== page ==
Sentence Combining: Students practice working with a variety of grammatical concepts such as subordination, infinitives, and prepositional phrases. Some activities involve combining sentences with the use of cues, such as apostrophe-s plus –ing. For example, consider the sentences I was worried about SOMETHING and My brother had disappeared mysteriously. Students combine the sentences as indicated by the cue apostrophe-s plus –ing: “I was worried about my brother’s mysterious disappearance.” (D’Eloia, 1987). Other sentence-combining activities eliminate all cues, allowing students to devise their own combinations. The most effective sentence-combining exercises use sentences from student-written drafts or provide context in terms of writer, reader, and purpose (Rose, 1983).
Transformational Exercises: Students practice correct usage by choosing sentences from their compositions and rewriting them. They are asked to change present-tense verbs to past tense or to change first-person pronouns to third-person, and so on (Meyer, 1986).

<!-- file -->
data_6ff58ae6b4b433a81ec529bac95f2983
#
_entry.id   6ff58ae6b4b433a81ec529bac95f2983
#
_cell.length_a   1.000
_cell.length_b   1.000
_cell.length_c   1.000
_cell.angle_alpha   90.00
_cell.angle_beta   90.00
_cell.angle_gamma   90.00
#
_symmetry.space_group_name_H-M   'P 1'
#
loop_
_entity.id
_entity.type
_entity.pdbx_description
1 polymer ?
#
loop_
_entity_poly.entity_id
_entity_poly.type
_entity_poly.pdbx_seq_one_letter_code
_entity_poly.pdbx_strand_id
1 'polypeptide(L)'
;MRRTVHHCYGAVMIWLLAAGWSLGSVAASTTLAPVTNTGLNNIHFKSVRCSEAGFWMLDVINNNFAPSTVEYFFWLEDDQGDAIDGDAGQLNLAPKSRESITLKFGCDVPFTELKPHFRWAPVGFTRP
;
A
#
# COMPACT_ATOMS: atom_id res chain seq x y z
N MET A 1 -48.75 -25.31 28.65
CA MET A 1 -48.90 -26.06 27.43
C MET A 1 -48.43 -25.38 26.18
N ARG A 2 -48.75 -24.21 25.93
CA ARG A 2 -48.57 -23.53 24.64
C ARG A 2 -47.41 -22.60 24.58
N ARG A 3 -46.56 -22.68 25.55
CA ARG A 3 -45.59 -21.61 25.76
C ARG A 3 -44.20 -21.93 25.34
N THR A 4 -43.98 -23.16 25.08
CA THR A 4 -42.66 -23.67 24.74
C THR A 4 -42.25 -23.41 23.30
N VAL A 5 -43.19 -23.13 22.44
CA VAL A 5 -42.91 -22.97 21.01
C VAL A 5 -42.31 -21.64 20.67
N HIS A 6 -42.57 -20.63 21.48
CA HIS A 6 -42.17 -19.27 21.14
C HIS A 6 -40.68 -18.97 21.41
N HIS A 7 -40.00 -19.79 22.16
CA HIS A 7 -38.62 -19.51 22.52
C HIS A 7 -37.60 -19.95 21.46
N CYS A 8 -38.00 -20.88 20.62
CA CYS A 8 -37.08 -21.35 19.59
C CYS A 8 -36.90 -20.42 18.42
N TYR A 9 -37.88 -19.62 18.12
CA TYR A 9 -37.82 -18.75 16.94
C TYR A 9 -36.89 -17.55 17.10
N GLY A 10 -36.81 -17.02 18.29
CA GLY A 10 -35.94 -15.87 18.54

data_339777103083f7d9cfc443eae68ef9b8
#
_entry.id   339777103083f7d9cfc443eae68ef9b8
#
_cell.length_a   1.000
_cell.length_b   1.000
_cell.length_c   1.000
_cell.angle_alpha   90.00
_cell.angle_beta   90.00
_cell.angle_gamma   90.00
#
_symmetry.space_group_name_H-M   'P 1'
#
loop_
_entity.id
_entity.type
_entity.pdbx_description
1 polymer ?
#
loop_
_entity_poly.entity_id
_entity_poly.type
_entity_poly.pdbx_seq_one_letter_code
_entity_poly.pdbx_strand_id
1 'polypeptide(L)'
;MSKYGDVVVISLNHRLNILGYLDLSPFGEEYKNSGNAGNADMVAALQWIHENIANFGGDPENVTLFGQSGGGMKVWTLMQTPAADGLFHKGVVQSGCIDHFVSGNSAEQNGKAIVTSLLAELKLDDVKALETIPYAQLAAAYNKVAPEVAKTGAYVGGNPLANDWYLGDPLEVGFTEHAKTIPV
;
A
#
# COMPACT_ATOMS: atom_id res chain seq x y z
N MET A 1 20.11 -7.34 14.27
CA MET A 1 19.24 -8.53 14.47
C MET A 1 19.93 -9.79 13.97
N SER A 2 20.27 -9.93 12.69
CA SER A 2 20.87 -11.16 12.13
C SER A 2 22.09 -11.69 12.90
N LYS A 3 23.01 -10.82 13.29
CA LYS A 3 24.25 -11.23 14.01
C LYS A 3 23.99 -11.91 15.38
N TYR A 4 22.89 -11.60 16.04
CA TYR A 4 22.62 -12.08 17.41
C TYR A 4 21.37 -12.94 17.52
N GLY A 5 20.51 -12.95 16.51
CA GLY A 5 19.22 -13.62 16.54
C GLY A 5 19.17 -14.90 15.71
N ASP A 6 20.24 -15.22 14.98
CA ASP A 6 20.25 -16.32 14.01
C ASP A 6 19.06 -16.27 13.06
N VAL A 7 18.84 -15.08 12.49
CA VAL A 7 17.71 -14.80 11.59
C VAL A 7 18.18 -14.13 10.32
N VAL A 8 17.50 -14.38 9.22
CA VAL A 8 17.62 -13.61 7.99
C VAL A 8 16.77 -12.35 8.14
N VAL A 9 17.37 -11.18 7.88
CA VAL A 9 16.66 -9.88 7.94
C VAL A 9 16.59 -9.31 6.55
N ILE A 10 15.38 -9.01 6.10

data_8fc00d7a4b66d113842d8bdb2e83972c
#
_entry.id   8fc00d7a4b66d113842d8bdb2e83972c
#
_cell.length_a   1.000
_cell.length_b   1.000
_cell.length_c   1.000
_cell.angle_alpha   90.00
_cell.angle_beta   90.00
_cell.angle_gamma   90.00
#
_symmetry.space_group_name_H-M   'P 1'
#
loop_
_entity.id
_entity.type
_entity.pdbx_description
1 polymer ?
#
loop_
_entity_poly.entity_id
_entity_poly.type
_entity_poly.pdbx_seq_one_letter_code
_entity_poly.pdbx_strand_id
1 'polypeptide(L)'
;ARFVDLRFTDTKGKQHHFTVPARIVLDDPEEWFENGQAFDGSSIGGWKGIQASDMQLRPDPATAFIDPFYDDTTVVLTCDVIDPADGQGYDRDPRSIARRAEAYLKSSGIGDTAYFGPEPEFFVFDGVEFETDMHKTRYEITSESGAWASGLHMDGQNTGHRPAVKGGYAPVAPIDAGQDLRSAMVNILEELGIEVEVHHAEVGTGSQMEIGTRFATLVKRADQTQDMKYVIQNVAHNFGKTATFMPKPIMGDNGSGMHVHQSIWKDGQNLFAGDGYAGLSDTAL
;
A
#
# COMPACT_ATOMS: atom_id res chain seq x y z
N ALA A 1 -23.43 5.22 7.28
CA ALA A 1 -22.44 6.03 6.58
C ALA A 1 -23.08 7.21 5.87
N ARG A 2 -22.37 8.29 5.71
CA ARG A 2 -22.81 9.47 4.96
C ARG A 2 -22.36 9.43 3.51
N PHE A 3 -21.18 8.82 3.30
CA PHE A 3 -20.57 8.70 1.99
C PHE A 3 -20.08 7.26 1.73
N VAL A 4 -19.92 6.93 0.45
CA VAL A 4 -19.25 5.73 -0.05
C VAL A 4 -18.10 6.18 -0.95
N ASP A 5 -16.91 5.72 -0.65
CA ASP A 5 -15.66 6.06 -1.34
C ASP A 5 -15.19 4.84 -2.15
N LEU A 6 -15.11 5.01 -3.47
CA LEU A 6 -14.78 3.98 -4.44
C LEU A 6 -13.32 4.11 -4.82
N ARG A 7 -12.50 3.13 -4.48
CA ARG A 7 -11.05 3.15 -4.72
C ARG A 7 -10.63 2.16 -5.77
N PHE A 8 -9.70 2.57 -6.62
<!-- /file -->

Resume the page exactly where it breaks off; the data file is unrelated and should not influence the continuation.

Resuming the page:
Sentence Modeling: Students write sentences based on the pattern of a sentence from a literary work being read in class. The teacher can begin by providing blanks to indicate the sentence structure, although eventually students can imitate the sentences without such clues (Sedgwick, 1989). Students can also rewrite sentences from their own journal entries by making them structurally identical to the sentences of a published author (Ehrenworh, 2003).
Sentence Expansion: Students write their own subject and verb and then are instructed to add various syntactical structures like modifiers. Eventually, students are asked to add to the subject and then to add to the predicate in a variety of sentence patterns (Sedgwick, 1989).